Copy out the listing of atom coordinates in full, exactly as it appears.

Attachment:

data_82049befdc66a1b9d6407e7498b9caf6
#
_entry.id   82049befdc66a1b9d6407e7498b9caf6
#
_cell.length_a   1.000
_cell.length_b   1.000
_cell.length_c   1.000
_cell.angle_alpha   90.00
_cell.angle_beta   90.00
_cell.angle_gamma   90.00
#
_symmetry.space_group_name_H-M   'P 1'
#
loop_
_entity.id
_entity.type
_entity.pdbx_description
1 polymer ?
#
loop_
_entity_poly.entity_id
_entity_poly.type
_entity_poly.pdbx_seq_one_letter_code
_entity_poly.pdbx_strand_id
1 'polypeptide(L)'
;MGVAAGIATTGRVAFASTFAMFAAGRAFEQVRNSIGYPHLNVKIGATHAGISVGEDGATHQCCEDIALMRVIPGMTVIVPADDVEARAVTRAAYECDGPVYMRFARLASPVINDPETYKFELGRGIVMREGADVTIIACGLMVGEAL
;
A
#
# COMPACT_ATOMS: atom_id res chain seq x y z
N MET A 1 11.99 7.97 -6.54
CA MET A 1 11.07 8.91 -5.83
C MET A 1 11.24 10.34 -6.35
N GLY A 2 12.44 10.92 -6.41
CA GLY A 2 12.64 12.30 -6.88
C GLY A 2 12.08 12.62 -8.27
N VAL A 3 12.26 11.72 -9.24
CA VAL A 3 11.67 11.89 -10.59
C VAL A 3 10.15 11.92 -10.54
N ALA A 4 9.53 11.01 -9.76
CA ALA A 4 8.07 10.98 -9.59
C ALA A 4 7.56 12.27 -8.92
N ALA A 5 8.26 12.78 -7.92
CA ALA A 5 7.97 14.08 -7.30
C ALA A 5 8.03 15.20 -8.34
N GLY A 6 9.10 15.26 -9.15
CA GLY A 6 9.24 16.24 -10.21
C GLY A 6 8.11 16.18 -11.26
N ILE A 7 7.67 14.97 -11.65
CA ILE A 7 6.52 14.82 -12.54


data_82049befdc66a1b9d6407e7498b9caf6
#
_entry.id   82049befdc66a1b9d6407e7498b9caf6
#
_cell.length_a   1.000
_cell.length_b   1.000
_cell.length_c   1.000
_cell.angle_alpha   90.00
_cell.angle_beta   90.00
_cell.angle_gamma   90.00
#
_symmetry.space_group_name_H-M   'P 1'
#
loop_
_entity.id
_entity.type
_entity.pdbx_description
1 polymer ?
#
loop_
_entity_poly.entity_id
_entity_poly.type
_entity_poly.pdbx_seq_one_letter_code
_entity_poly.pdbx_strand_id
1 'polypeptide(L)'
;MGVAAGIATTGRVAFASTFAMFAAGRAFEQVRNSIGYPHLNVKIGATHAGISVGEDGATHQCCEDIALMRVIPGMTVIVPADDVEARAVTRAAYECDGPVYMRFARLASPVINDPETYKFELGRGIVMREGADVTIIACGLMVGEAL
;
A
#
# COMPACT_ATOMS: atom_id res chain seq x y z
N MET A 1 11.99 7.97 -6.54
CA MET A 1 11.07 8.91 -5.83
C MET A 1 11.24 10.34 -6.35
N GLY A 2 12.44 10.92 -6.41
CA GLY A 2 12.64 12.30 -6.88
C GLY A 2 12.08 12.62 -8.27
N VAL A 3 12.26 11.72 -9.24
CA VAL A 3 11.67 11.89 -10.59
C VAL A 3 10.15 11.92 -10.54
N ALA A 4 9.53 11.01 -9.76
CA ALA A 4 8.07 10.98 -9.59
C ALA A 4 7.56 12.27 -8.92
N ALA A 5 8.26 12.78 -7.92
CA ALA A 5 7.97 14.08 -7.30
C ALA A 5 8.03 15.20 -8.34
N GLY A 6 9.10 15.26 -9.15
CA GLY A 6 9.24 16.24 -10.21
C GLY A 6 8.11 16.18 -11.26
N ILE A 7 7.67 14.97 -11.65
CA ILE A 7 6.52 14.82 -12.54